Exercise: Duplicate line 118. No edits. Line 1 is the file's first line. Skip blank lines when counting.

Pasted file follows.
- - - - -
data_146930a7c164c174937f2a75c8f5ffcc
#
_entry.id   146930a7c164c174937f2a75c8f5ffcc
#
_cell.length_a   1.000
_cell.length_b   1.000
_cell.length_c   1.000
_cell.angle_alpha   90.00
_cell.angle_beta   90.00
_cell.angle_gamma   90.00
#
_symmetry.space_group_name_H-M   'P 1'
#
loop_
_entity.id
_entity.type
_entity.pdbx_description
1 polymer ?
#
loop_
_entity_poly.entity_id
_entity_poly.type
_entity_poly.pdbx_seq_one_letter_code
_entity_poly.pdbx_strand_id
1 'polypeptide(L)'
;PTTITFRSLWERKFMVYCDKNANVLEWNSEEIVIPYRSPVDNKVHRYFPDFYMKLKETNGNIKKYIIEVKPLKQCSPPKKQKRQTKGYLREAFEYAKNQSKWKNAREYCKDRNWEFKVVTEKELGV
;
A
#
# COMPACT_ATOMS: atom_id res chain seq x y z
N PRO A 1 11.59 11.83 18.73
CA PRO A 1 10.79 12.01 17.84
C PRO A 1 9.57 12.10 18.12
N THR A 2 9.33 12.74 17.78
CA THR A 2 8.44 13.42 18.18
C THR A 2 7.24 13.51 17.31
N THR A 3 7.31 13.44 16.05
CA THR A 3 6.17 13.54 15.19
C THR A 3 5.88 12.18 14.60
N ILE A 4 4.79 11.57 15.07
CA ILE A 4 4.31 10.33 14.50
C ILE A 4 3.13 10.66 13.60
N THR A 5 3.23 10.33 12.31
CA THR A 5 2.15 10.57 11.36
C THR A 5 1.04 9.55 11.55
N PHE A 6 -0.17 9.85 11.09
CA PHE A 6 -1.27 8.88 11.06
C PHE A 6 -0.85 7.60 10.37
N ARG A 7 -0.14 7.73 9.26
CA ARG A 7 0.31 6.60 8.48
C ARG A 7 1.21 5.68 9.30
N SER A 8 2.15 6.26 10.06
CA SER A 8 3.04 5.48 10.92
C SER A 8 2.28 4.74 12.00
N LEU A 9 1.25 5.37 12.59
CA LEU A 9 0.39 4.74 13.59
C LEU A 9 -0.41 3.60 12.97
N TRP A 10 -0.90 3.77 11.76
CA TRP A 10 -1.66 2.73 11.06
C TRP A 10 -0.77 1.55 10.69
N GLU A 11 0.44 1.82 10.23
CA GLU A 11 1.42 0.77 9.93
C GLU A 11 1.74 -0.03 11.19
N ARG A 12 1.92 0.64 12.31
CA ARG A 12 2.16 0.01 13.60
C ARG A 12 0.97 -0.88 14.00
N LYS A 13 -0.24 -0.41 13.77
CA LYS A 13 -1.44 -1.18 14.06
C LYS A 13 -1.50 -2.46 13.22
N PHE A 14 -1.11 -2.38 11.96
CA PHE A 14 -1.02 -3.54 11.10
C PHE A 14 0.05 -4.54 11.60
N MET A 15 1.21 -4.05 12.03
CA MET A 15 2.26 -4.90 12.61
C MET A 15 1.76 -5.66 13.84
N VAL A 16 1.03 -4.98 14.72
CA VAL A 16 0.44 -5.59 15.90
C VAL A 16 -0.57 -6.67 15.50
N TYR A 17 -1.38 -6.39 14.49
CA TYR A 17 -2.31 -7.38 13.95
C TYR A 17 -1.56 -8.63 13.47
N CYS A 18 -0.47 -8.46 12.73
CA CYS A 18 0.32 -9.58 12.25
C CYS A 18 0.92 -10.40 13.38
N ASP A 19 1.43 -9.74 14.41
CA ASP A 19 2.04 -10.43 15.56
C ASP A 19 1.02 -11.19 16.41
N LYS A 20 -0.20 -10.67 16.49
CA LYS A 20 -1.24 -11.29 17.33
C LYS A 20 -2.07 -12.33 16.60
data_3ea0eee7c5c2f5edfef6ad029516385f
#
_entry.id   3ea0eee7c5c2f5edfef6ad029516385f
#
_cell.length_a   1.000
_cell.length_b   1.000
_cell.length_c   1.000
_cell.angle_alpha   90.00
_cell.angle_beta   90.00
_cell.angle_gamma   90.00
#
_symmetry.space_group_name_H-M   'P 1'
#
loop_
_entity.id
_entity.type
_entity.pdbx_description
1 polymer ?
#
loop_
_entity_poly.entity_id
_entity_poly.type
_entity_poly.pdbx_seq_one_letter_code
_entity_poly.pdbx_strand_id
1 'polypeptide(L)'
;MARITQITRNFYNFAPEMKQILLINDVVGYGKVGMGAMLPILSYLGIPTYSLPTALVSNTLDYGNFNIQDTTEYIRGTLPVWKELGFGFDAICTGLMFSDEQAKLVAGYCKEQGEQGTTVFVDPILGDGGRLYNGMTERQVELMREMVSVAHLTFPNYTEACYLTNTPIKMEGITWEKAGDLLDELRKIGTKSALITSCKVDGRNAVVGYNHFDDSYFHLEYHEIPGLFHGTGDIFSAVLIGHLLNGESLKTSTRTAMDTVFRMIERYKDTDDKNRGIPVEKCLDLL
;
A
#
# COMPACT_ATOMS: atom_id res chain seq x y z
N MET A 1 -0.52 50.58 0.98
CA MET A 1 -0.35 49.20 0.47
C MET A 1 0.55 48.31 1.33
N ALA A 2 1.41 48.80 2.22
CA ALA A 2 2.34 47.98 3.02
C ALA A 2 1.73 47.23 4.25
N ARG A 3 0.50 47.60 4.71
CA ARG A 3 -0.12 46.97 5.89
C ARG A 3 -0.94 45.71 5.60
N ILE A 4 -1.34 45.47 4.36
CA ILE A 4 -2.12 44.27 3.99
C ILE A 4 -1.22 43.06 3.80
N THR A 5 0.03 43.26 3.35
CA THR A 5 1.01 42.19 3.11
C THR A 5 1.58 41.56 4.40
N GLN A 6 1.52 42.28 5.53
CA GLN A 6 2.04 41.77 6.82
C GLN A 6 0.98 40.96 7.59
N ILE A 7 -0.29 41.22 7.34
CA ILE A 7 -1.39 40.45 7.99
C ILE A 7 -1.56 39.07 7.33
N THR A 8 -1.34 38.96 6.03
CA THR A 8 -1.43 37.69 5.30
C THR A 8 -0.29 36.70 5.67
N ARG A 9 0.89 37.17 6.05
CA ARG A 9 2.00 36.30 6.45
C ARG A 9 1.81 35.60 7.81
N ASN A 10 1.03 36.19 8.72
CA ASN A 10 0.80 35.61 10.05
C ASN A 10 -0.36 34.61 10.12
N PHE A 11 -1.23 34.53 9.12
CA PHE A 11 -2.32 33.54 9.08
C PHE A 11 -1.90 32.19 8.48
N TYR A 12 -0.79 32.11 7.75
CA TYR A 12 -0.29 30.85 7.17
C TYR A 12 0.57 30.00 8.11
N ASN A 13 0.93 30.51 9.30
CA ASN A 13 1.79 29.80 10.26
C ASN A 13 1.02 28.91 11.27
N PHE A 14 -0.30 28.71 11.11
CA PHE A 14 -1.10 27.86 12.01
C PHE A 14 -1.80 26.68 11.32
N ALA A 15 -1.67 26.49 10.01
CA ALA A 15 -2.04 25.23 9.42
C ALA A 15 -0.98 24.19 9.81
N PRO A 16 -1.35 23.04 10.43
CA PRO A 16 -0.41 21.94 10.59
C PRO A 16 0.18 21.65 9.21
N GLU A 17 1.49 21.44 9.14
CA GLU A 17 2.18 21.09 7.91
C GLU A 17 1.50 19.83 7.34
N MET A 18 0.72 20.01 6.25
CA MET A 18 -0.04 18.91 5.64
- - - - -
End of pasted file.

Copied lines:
A